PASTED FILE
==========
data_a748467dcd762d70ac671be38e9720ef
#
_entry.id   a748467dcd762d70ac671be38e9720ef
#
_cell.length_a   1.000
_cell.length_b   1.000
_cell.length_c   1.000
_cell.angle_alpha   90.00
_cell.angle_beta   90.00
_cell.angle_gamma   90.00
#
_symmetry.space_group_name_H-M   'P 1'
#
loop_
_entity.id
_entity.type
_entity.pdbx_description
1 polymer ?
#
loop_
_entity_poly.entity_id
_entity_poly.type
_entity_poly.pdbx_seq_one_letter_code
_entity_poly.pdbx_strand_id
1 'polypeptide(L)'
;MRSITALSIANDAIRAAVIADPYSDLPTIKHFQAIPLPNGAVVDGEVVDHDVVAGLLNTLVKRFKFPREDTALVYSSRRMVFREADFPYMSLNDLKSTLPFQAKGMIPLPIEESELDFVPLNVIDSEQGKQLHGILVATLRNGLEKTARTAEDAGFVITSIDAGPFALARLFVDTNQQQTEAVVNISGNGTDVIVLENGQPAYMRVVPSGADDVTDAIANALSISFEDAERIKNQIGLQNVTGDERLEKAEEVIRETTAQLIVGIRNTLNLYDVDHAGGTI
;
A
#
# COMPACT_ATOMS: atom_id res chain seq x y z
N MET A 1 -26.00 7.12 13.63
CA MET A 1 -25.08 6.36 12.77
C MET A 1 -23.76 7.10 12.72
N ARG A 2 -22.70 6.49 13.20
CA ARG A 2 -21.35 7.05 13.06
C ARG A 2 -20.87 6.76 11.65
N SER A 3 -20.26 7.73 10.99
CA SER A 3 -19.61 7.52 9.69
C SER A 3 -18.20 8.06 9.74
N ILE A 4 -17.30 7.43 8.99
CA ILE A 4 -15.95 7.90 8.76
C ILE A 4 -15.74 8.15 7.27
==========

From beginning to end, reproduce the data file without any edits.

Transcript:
data_a748467dcd762d70ac671be38e9720ef
#
_entry.id   a748467dcd762d70ac671be38e9720ef
#
_cell.length_a   1.000
_cell.length_b   1.000
_cell.length_c   1.000
_cell.angle_alpha   90.00
_cell.angle_beta   90.00
_cell.angle_gamma   90.00
#
_symmetry.space_group_name_H-M   'P 1'
#
loop_
_entity.id
_entity.type
_entity.pdbx_description
1 polymer ?
#
loop_
_entity_poly.entity_id
_entity_poly.type
_entity_poly.pdbx_seq_one_letter_code
_entity_poly.pdbx_strand_id
1 'polypeptide(L)'
;MRSITALSIANDAIRAAVIADPYSDLPTIKHFQAIPLPNGAVVDGEVVDHDVVAGLLNTLVKRFKFPREDTALVYSSRRMVFREADFPYMSLNDLKSTLPFQAKGMIPLPIEESELDFVPLNVIDSEQGKQLHGILVATLRNGLEKTARTAEDAGFVITSIDAGPFALARLFVDTNQQQTEAVVNISGNGTDVIVLENGQPAYMRVVPSGADDVTDAIANALSISFEDAERIKNQIGLQNVTGDERLEKAEEVIRETTAQLIVGIRNTLNLYDVDHAGGTI
;
A
#
# COMPACT_ATOMS: atom_id res chain seq x y z
N MET A 1 -26.00 7.12 13.63
CA MET A 1 -25.08 6.36 12.77
C MET A 1 -23.76 7.10 12.72
N ARG A 2 -22.70 6.49 13.20
CA ARG A 2 -21.35 7.05 13.06
C ARG A 2 -20.87 6.76 11.65
N SER A 3 -20.26 7.73 10.99
CA SER A 3 -19.61 7.52 9.69
C SER A 3 -18.20 8.06 9.74
N ILE A 4 -17.30 7.43 8.99
CA ILE A 4 -15.95 7.90 8.76
C ILE A 4 -15.74 8.15 7.27